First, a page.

Anne Schuster with Erica Coetzee
REVIEW: Karin Schimke
Writing is a fairly accessible form of expression and most people with a basic education can write. They may not write well enough to entertain or inform others, or be published, but they can string sentences together well enough to let off some of the steam that collects in the head sometimes. Not all writing, after all, is public or needs to be published. Sometimes writing just needs to be writ.
“You don’t need a writing project,” writes Schuster about half way through this book. She suggests that, like Joan Didion, people may write simply to find out what they’re thinking, what they’re looking at, what they see and what it means.
But, no matter how strong the compulsion, many people hesitate to begin writing, as though it is a hallowed occupation for which practitioners received a licence at birth.
For thousands of South Africans (including hundreds of female prisoners, farm workers and refugees), Schuster has facilitated the uneven and often threatening space between wishing to write and having written. And while Schuster’s name might not be generally known, many accomplished South African authors have passed through her hands at some point, including Margie Orford (now known in several countries for her South African crime novels), Máire Fischer (who recently released Birdseye to general acclaim); Shaida Ali (winner of the prestigious University of Johannesburg debut prize for her first book Not A Fairytale), and Tracey Farren (whose award-winning book Whiplash is being turned into a movie).
To be clear: Schuster – herself a published author – does not help people to publish. She helps people to begin and to continue the practise of writing. The publication of To The Islands is a noteworthy event for South African writers, but it is also a poignant one, as it arrives just as Schuster stops running her workshops and courses in order to concentrate on her own writing.
Through the publication of this book, her gentle and encouraging wisdom will have a further geographic reach than Cape Town, which is the city she is best known in.
Books on writing are a dime a dozen in the USA, where the appetite for them appears to be enormous. From Stephen King’s On Writing, to Julia Cameron’s The Right to Write; from Peter Elbow to Natalie Goldberg, South African writers who write regularly and with a sense of purpose, have always had to fish far across the Atlantic to find guidance.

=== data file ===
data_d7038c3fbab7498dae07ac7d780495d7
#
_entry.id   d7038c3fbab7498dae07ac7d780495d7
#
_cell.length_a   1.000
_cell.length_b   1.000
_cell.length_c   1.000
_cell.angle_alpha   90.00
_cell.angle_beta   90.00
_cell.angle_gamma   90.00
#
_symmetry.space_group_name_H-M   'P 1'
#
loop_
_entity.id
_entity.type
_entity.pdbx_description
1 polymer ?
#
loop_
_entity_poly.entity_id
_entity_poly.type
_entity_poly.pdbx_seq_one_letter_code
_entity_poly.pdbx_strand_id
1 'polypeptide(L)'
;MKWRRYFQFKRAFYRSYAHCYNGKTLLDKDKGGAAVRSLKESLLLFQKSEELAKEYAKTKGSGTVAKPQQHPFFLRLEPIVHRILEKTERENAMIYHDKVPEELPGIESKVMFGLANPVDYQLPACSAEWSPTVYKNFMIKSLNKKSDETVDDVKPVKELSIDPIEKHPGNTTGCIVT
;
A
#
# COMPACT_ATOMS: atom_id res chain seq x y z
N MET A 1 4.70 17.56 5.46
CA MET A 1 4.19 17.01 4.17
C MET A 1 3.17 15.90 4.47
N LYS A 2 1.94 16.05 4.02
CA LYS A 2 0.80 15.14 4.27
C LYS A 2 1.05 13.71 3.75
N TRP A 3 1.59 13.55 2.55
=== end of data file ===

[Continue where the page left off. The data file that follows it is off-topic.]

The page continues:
Schuster fills a gaping hole in the South African market, but she is not plugging it with it with any old rubbish. Her vast experience as a coach and facilitator, together with her own experience as an author and publisher, means that her material is meticulously chosen and carefully arranged. Her co-writer Erica Coetzee is a specialist in the development of learning materials and has worked extensively with local and international non-governmental organisations. Their combined talents make this a richly useful workbook.
To The Islands is, as its title states, a workbook, and has a workbook feel to it with its tight and logical internal structure, its lay-out and the use of white space on the pages.
Using principles of Taoist philosophy, Schuster imagines her workbook as an expedition “to the islands”, each of the five islands (each in its own chapter) representing an approach to both the attitude towards and practise of writing.
She explores some of the theory of creativity and writing, but mainly provides ample opportunity for practise and for writing in different forms. The idea is that whether the writer is an absolute beginner, a slightly more skilled writer, or a professional writer working on a new project, the guidance will allow them to write effortlessly and often.
The book can be used in several ways – regularly over a period of five weeks, or more casually whenever the writer is able. And this is where Schuster’s methods are particularly useful: while one might have a vague idea of what needs to be written, or the outline of a project, you may not know where to begin each time you sit down. Creative writing is, quite often, like being stranded in the middle of an ocean with no view to land or landmarks, and no floating device to hang on to. To The Islands provides land to swim towards and territory to explore.
As with all creative arts, writing promotes enquiry and contemplation and I have a liberal view of such things: everyone should have the right to practise any form of it whether they are “good” by outside standards or not. This right to write – or paint, or dance, or sculpt – does not pre-suppose a dutifully adoring audience cheering on the mere effort. Public acceptance and even acclaim requires a lot more direct and perhaps even cerebral engagement with the art and craft of creative endeavour by the creator than mere experimentation. But without useful starting points, much creativity can sink away. These Schuster provides abundantly in this well-produced and aesthetically appealing book.
Schuster has done excellent and valuable work in Cape Town in the past fifteen years. To The Islands reflects her intelligent and intense engagement with creative processes and what allows them to happen most easily.
Schimke is the editor of the Cape Times books pages.
- This review first appeared in the Cape Times in November 2014.